At least eight people have been injured in clashes in Colombia after tens of thousands of indigenous people joined protests on Monday, blocking significant trade routes.
The indigenous protest, expected to continue indefinitely in at least 21 of Colombia’s 32 Colombian provinces, is technically separate from a widespread protest by rural farmers, which is now entering its tenth day.
Both groups are trying to shut down major roadways and both are demanding the implementation of the peace agreement with the FARC.
Violence breaks out
The protests shut off parts of Colombia’s largest port city, Buenaventura, and the main road to Ecuador.
National indigenous organization ONIC said on Twitter police attacked protesters.
— ONIC (@ONIC_Colombia) October 31, 2017
Rural misery and coca
Before indigenous communities launched their own national protest on Monday, thousands of rural farmers, organized by civil society and farmers’ associations, were already engaged in a widespread mobilization.
The farmers’ protest began on October 22 with calls to the government to implement an illicit crop substitution program outlined in the peace agreement with the FARC.
Many of the farmers cultivate coca, marijuana or poppies. Under a new drug policy in Colombia, small-time farmers cultivating crops for illicit use like coca, the base ingredient for cocaine, should have the opportunity to substitute their crops for legal plants in exchange for financial and technical assistance.
But many are frustrated with the government’s shaky rollout of the program. The government has continued to forcibly eradicate peoples’ illegal crops before they have the chance to participate in the substitution program, in some cases leading to lethal clashes between farmers and police.
Leaders of the rural farmers’ protest claim the movement will not stop until the government puts an end to forced eradication.
Many of the rural farmers are also calling on the government to better protect social leaders.
For the national indigenous protest launched Monday, acquiring protections for social leaders is also a key issue.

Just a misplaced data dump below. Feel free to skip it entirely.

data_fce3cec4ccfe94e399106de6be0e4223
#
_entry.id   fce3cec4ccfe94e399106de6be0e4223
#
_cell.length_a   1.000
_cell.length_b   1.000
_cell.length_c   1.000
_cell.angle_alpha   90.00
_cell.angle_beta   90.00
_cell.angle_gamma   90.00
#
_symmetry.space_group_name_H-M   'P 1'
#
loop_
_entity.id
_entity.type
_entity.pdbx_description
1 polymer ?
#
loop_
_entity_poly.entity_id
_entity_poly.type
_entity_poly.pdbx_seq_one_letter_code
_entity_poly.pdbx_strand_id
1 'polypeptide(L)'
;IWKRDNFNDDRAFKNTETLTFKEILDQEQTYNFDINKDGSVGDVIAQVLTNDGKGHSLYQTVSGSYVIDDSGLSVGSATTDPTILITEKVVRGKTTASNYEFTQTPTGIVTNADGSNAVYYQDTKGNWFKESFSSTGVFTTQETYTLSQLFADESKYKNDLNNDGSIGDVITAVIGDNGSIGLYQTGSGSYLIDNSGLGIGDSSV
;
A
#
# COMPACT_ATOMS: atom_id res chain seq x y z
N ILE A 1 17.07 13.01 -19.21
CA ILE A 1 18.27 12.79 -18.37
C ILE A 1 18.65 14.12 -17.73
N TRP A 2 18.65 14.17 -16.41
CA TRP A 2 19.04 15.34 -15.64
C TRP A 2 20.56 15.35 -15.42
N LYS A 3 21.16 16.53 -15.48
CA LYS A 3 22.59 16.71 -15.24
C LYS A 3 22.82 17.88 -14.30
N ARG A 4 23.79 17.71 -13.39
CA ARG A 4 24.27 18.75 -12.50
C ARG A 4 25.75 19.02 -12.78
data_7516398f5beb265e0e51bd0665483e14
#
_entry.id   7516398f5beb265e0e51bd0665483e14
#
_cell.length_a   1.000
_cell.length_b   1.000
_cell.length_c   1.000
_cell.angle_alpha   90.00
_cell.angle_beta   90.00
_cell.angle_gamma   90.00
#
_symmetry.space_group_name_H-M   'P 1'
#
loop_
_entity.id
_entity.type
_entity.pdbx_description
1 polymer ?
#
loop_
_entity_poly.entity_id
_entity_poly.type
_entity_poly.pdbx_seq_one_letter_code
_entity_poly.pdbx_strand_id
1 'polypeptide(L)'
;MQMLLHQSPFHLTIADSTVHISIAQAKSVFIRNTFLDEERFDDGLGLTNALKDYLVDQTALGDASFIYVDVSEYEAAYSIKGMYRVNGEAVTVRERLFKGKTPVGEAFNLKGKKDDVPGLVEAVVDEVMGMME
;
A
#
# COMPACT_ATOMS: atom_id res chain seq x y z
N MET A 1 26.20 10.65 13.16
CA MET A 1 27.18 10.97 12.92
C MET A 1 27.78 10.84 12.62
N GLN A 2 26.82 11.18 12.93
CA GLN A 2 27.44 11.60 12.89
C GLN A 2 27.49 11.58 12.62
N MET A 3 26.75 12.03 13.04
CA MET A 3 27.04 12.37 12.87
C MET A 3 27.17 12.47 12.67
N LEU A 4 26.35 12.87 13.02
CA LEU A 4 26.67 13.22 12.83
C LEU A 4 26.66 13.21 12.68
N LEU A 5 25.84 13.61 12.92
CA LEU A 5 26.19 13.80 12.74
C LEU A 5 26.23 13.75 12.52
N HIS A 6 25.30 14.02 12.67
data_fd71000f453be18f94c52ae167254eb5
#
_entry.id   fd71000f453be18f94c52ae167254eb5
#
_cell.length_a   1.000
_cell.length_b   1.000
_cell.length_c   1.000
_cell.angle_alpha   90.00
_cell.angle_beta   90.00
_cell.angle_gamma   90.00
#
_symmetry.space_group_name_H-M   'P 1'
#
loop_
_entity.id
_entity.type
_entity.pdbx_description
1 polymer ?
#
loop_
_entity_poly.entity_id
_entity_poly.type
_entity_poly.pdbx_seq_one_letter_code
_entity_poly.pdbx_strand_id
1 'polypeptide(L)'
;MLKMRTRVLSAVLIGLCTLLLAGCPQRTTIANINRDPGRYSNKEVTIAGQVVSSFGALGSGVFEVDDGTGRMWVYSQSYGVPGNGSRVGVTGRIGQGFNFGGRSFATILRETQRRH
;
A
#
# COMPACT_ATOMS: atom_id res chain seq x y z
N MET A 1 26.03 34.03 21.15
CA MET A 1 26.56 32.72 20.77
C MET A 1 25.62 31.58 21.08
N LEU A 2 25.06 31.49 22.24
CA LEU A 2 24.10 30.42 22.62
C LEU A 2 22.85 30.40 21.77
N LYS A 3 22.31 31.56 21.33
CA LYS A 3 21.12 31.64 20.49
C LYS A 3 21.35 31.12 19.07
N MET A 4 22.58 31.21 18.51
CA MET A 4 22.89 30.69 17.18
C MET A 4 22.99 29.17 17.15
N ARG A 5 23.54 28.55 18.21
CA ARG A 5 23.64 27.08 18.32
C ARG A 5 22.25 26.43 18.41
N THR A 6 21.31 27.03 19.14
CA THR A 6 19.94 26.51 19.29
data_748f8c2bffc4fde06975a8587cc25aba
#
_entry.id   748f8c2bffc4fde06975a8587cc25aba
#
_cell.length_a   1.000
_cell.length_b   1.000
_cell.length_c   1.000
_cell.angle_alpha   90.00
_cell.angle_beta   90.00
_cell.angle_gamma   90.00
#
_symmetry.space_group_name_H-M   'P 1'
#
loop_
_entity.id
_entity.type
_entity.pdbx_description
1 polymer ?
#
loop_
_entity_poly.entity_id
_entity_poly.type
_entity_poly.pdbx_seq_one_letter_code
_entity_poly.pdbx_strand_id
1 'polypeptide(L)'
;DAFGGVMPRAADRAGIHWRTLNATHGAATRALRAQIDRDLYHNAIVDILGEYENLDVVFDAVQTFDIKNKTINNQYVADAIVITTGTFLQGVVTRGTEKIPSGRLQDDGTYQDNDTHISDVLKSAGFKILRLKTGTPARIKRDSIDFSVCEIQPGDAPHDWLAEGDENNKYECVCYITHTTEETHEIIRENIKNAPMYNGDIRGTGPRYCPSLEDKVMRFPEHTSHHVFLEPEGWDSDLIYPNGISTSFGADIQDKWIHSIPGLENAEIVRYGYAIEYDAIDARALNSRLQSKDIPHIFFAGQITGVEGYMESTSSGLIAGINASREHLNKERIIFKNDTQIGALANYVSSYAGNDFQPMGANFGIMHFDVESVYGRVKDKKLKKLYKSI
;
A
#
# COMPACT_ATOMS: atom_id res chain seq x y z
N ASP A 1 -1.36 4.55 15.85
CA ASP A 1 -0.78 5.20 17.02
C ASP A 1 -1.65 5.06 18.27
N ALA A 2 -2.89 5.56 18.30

Since the government signed a major peace accord with the former rebel FARC group, social leaders and human rights defenders have been killed in Colombia at rates nearly double the year previous.
The majority of these leaders come from Afro-Colombian and indigenous communities. Many have also been proponents of the crop substitution program.
Indigenous groups, in addition to protesting against the security situation facing their social leaders, have also called on the government to honor hundreds of unfulfilled promises and agreements.
Many of the agreements extend beyond the final peace agreement with the FARC, and some stretch back years.
According to Semana magazine, the government has failed to implement, or has only partially implemented, up to 1,200 separate agreements with indigenous groups, many of which came about after widespread protests.
“Since 2013 we have had specific agreements with the Government that remain unfulfilled,” said Luis Fernando Arias, high counsel for Colombia’s National Indigenous Organization (ONIC).
These agreements include “purchasing land for [indigenous] reserves, a [presidential] decree that recognizes us as environmental authorities…and protection for threatened leaders.”
“We continue to be excluded from the peace process [both with the FARC and the ELN], and that is why we’re protesting,” he added.
Ayda Gueitia, high counsel for the Cauca Region Indigenous Council (CRIC), told newspaper El Tiempo that 20,000 indigenous protesters are gathered in her region alone.
We’re not calling for anything new. What we’re calling for is the fulfillment of agreements made in terms of land, education, health and security.
Ayda Gueitia via El Tiempo
Colombia’s Minister of the Interior, Guillermo Rivera, is leading the state response to the protests. So far Rivera not made any concrete proposals for better protecting indigenous leaders, or social leaders in general.
In the Cauca province, where farmers, and now indigenous groups, are shutting down a major trade route connecting Colombia and Ecuador, some believe the two groups may join their protests together.
Jonathan Centeno, a spokesman for the Patriotic March political movement in Cauca, said the indigenous groups and farmers could join forces considering “all of us have been abandoned and forgotten in this country.”
Leaders of the farmers’ protest are currently engaged in dialogue with the national government in Bogota, and they are also hopeful the government will set up regional-specific negotiations in Catatumbo and Cauca.
Currently farmers’ protests are taking place in Antioquia and Bolivar. Indigenous groups are manifesting in Choco, Valle del Cauca, Tolima, Narino, Risaralda, Huila, Caqueta, Arauca, Putumayo, Leticia, Sucre and Cordoba.
Both groups are protesting in Bogota, Cauca, and the Catatumbo region.